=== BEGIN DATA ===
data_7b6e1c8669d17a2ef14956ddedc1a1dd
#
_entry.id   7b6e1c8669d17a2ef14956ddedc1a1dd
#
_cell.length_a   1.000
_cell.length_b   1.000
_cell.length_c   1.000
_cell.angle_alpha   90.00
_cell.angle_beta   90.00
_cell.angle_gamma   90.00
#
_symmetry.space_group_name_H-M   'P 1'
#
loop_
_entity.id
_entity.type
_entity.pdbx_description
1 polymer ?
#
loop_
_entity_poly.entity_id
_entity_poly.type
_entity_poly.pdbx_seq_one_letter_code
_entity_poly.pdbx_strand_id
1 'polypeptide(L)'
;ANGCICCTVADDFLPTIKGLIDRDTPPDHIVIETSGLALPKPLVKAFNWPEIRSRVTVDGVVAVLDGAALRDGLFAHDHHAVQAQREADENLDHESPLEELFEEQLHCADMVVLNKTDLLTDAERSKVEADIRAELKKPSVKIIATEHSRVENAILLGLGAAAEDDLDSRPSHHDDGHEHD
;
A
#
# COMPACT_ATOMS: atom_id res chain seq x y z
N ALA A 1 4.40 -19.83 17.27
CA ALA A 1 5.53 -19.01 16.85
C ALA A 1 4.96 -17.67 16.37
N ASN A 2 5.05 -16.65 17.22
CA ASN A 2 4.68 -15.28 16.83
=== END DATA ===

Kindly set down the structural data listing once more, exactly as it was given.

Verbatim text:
data_7b6e1c8669d17a2ef14956ddedc1a1dd
#
_entry.id   7b6e1c8669d17a2ef14956ddedc1a1dd
#
_cell.length_a   1.000
_cell.length_b   1.000
_cell.length_c   1.000
_cell.angle_alpha   90.00
_cell.angle_beta   90.00
_cell.angle_gamma   90.00
#
_symmetry.space_group_name_H-M   'P 1'
#
loop_
_entity.id
_entity.type
_entity.pdbx_description
1 polymer ?
#
loop_
_entity_poly.entity_id
_entity_poly.type
_entity_poly.pdbx_seq_one_letter_code
_entity_poly.pdbx_strand_id
1 'polypeptide(L)'
;ANGCICCTVADDFLPTIKGLIDRDTPPDHIVIETSGLALPKPLVKAFNWPEIRSRVTVDGVVAVLDGAALRDGLFAHDHHAVQAQREADENLDHESPLEELFEEQLHCADMVVLNKTDLLTDAERSKVEADIRAELKKPSVKIIATEHSRVENAILLGLGAAAEDDLDSRPSHHDDGHEHD
;
A
#
# COMPACT_ATOMS: atom_id res chain seq x y z
N ALA A 1 4.40 -19.83 17.27
CA ALA A 1 5.53 -19.01 16.85
C ALA A 1 4.96 -17.67 16.37
N ASN A 2 5.05 -16.65 17.22
CA ASN A 2 4.68 -15.28 16.83